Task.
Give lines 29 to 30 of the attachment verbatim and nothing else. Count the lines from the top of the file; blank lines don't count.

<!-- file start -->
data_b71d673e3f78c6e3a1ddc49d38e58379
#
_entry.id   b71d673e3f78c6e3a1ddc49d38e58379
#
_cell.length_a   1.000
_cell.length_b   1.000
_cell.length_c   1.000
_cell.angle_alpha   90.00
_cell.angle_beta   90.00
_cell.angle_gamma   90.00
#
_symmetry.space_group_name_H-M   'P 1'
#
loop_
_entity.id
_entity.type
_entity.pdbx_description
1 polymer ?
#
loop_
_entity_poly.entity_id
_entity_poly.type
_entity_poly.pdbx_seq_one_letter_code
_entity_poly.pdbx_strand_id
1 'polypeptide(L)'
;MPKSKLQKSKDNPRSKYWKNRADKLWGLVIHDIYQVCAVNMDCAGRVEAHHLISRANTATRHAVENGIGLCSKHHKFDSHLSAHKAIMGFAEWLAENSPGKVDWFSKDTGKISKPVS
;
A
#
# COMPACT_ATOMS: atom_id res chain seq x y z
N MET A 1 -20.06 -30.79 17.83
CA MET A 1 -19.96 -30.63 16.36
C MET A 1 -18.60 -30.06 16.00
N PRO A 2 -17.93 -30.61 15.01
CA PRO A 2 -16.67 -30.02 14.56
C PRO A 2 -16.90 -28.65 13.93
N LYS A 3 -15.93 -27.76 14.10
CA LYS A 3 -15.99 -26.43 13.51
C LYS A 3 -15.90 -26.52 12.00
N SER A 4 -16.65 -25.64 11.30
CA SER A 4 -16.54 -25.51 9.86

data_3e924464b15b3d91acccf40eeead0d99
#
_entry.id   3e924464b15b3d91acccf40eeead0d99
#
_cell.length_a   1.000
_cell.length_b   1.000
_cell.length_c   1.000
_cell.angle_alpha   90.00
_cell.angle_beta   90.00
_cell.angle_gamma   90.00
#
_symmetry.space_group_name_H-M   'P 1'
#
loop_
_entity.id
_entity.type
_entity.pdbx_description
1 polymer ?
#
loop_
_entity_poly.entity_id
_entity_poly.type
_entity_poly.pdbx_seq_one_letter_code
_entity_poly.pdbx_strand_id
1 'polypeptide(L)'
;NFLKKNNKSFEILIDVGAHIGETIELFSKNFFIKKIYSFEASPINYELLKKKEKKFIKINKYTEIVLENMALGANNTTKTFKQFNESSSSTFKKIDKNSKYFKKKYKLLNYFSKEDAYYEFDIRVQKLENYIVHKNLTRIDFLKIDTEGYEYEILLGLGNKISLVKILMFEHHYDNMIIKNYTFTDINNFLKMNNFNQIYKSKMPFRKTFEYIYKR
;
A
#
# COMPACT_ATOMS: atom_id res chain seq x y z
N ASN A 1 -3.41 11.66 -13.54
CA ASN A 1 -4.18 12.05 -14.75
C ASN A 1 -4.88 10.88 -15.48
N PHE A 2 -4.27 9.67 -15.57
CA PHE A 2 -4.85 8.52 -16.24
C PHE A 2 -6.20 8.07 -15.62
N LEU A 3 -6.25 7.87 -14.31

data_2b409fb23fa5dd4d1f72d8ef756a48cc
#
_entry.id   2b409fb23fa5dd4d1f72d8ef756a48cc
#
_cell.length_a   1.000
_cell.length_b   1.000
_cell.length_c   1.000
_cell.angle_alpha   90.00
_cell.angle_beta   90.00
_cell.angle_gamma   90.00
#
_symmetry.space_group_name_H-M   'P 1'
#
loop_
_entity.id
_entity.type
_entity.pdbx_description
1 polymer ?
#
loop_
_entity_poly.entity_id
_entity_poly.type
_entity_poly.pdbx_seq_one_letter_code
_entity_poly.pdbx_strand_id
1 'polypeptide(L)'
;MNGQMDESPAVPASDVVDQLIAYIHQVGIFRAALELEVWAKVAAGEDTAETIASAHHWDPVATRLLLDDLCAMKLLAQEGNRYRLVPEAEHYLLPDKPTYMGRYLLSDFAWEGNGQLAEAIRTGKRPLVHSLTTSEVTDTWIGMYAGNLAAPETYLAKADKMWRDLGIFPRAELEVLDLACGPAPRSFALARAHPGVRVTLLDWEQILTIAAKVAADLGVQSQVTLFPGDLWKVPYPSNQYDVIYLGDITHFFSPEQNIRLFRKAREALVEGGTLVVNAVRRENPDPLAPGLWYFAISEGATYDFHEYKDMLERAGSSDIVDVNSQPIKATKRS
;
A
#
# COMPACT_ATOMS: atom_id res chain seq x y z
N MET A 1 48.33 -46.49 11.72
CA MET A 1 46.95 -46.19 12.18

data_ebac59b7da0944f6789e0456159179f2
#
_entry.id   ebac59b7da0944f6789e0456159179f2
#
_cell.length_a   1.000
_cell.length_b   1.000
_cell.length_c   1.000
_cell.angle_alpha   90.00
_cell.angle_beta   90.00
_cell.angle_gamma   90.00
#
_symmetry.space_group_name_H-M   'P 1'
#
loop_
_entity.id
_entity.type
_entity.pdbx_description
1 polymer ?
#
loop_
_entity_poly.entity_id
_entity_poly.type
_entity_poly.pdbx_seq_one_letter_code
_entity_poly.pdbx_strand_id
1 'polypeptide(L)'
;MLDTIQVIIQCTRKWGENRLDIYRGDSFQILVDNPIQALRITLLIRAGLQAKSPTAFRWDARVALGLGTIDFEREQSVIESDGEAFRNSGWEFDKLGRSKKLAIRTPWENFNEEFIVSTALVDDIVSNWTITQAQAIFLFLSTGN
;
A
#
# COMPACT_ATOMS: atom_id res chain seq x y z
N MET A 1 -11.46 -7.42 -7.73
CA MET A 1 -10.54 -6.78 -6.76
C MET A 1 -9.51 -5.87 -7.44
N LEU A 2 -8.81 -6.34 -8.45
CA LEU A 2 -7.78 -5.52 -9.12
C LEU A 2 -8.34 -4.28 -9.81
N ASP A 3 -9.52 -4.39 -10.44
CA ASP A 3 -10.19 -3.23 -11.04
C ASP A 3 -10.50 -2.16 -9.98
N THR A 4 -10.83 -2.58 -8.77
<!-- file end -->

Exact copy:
#
# COMPACT_ATOMS: atom_id res chain seq x y z